Lotus 72C

Lotus 72C

by Luca Dal Monte

The Lotus 72 is the longest-serving Formula 1 car built by Lotus. Through the various versions that succeeded each other over the years, it was used from 1970 until 1976. The version C is the car that won the 1970 World Championship.

Designed as always by the team consisting of Colin Chapman and his chief engineer Maurice Philippe, the 72 introduces a series of innovations that were absolute novelties for Formula 1 cars of the time. Among these are brakes mounted internally, radiators removed from the nose for the first time and relocated to the sides, and an air intake for the engine positioned above the driver’s helmet, a solution that would be adopted by all other constructors and would characterize the first half of the 1970s.

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Jochen Rindt: Austrian driver Jochen Rindt debuts the Lotus 72 on the Jarama circuit. However, his first experience with the new car doesn’t satisfy him. He says the car lacks development. When he takes hold of it again a month and a half later, the 72 A/B, and especially the C version, is a profoundly different and immediately winning car. Rindt wins four consecutive races at Zandvoort, Clermont-Ferrand, Brands Hatch, and Hockenheim, accumulating the points that will allow him to become world champion, despite meeting his death at Monza, behind the wheel of the 72C.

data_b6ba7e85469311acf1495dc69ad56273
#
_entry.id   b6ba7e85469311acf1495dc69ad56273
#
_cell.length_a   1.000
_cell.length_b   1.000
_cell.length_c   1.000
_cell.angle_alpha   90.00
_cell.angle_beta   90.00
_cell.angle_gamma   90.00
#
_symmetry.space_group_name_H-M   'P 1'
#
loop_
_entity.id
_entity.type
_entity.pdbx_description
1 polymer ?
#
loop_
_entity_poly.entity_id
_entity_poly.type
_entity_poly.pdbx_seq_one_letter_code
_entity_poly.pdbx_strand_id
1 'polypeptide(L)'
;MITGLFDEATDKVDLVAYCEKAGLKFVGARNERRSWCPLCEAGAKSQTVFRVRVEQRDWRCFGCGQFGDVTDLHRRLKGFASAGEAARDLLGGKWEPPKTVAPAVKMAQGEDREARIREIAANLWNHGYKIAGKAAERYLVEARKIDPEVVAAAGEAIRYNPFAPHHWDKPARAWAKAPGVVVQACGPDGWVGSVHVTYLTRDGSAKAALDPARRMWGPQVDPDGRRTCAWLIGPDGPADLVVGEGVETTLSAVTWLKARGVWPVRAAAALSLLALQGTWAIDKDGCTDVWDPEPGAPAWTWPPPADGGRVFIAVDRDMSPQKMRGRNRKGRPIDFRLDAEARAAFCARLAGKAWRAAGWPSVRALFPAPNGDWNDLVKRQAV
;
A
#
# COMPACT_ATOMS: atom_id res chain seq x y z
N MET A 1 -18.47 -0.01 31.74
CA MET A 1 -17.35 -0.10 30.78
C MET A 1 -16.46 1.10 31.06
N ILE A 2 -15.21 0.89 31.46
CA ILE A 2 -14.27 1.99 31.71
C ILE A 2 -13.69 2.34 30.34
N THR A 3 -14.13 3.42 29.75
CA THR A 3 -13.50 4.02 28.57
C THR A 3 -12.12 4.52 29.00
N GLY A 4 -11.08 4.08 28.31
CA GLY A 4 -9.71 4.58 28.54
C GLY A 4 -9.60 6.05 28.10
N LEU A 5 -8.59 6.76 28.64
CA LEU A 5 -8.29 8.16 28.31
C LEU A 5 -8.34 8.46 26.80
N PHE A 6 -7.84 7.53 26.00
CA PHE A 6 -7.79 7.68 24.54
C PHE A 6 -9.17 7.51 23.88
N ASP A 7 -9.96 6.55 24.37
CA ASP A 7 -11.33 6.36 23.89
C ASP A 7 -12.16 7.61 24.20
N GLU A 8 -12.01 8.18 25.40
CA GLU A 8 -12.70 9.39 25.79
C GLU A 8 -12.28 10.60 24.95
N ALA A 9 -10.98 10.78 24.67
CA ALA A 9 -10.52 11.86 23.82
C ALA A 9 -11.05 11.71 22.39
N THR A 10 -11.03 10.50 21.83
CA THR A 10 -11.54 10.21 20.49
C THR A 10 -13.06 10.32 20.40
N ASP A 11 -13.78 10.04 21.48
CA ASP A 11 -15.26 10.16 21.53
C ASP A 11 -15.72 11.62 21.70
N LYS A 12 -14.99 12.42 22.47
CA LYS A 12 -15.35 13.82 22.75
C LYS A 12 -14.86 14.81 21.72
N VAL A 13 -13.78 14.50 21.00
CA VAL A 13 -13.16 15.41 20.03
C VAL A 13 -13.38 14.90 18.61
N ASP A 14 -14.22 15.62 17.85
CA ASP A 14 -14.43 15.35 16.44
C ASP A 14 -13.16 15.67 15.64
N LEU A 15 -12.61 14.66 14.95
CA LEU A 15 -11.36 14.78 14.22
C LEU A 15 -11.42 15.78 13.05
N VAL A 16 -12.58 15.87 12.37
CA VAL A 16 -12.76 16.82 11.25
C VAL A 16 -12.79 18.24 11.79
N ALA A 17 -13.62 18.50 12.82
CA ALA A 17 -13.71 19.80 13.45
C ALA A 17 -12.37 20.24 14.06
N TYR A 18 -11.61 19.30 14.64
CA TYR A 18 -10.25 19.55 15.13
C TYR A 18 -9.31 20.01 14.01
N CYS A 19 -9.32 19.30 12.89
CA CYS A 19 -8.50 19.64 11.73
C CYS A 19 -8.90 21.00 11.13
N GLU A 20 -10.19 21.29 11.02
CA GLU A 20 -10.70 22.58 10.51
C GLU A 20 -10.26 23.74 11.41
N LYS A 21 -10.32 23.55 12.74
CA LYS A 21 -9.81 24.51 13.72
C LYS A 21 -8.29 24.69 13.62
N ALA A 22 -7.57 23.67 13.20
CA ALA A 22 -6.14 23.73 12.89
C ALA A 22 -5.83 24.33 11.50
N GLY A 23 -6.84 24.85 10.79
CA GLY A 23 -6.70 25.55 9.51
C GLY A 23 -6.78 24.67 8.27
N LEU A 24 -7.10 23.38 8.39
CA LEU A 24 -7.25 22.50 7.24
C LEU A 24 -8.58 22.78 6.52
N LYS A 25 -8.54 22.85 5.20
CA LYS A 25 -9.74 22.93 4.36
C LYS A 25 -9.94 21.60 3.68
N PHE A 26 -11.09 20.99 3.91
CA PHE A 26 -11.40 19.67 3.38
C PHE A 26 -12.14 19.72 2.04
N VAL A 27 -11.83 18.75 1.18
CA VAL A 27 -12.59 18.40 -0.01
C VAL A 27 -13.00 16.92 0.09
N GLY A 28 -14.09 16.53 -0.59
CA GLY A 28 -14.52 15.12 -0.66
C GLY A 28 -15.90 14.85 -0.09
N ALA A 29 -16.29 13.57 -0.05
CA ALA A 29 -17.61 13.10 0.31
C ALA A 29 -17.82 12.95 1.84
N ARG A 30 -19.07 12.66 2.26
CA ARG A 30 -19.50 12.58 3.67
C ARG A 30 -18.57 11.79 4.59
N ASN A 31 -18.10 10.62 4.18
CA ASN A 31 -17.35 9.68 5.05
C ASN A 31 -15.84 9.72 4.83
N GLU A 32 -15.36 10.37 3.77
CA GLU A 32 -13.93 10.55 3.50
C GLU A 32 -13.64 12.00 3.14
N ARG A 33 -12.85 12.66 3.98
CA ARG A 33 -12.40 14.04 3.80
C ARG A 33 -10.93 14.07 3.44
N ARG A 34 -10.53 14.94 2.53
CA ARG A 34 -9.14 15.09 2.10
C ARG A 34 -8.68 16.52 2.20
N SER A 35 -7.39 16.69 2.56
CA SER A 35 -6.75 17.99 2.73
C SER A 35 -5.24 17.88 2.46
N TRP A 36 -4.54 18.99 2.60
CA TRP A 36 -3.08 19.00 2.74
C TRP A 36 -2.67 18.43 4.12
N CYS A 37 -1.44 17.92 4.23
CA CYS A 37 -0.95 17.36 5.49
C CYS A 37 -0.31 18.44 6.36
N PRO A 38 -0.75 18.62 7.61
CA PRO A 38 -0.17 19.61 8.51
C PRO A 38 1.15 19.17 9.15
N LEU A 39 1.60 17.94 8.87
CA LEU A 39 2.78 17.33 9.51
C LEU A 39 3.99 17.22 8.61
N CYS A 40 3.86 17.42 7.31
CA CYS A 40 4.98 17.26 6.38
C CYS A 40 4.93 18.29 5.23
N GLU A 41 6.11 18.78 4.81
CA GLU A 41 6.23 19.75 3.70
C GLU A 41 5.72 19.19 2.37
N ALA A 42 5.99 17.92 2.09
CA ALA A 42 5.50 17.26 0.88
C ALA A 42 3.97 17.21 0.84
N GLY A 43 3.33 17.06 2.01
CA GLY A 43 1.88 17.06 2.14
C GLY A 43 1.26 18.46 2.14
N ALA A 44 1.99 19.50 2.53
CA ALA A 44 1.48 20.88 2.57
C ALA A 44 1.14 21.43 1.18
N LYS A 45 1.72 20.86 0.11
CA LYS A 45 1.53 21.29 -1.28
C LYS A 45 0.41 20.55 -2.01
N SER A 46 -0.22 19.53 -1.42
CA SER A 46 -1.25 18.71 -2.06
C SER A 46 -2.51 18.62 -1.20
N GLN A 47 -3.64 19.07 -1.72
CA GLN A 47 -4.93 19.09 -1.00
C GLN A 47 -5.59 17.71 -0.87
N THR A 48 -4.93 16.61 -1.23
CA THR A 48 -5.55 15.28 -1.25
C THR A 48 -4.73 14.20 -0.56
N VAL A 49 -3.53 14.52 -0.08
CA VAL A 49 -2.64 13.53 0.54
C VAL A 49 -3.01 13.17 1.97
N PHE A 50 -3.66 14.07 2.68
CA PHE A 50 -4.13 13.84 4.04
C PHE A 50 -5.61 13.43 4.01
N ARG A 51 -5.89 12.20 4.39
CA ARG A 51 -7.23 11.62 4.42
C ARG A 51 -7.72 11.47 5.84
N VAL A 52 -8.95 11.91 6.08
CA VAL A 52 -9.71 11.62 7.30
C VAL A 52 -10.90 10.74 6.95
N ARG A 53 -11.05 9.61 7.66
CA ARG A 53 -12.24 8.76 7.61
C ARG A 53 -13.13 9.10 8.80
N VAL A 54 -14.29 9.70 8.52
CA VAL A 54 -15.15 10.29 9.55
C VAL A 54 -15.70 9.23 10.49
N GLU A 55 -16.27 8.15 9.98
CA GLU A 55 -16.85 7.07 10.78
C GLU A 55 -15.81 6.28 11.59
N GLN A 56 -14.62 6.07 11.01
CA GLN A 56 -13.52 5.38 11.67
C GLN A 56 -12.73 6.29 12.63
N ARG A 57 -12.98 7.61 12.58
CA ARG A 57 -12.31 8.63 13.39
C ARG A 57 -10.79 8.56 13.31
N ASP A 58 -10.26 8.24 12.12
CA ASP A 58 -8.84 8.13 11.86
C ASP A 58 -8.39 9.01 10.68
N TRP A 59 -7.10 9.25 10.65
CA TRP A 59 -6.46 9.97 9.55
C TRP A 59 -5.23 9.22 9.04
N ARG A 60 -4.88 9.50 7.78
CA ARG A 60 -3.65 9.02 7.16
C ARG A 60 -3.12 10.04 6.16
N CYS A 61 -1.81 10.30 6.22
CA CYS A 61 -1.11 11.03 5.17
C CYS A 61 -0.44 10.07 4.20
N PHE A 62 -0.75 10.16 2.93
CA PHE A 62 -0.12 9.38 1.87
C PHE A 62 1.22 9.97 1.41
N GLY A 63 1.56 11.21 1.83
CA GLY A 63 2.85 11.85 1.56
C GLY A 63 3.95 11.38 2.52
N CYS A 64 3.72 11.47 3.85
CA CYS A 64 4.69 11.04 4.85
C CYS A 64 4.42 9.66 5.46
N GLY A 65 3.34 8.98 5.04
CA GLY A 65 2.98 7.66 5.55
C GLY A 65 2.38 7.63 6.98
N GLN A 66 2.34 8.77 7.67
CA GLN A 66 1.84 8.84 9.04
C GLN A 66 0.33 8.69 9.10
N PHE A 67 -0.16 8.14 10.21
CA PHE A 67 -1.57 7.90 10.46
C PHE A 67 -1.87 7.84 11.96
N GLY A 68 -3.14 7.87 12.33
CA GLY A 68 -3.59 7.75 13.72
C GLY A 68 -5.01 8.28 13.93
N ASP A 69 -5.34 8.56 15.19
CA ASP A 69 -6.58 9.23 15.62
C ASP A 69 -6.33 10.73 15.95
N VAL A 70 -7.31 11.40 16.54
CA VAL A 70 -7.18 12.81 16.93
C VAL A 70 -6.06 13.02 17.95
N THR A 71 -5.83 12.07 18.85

John Miles: In his last season in Formula 1, British driver John Miles participates in six races with the 72C, with four retirements, a seventh, and an eighth-place finish.

Emerson Fittipaldi: In only his fourth career race and his first driving the Lotus 72C, the then twenty-three-year-old Brazilian driver secures his first Formula 1 victory at the United States Grand Prix at Watkins Glen.

Our model cars:

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As had happened in the past with other cars designed by Chapman, the 72 model has a unique body shape for the time, a kind of lowered wedge that significantly improves aerodynamics and makes it much faster than the model it replaced. Like the model 49, the engine, the famous 8-cylinder Ford-Cosworth, is load bearing.

The development of the car was long hindered by the suboptimal performance of the new suspension geometry, another innovative solution developed by Chapman. The poor performance of the suspension would affect the car’s handling for a long time, which is why, after debuting it at the Spanish Grand Prix in 1970, Jochen Rindt preferred to drive the ‘old’ Lotus 49C for two races.

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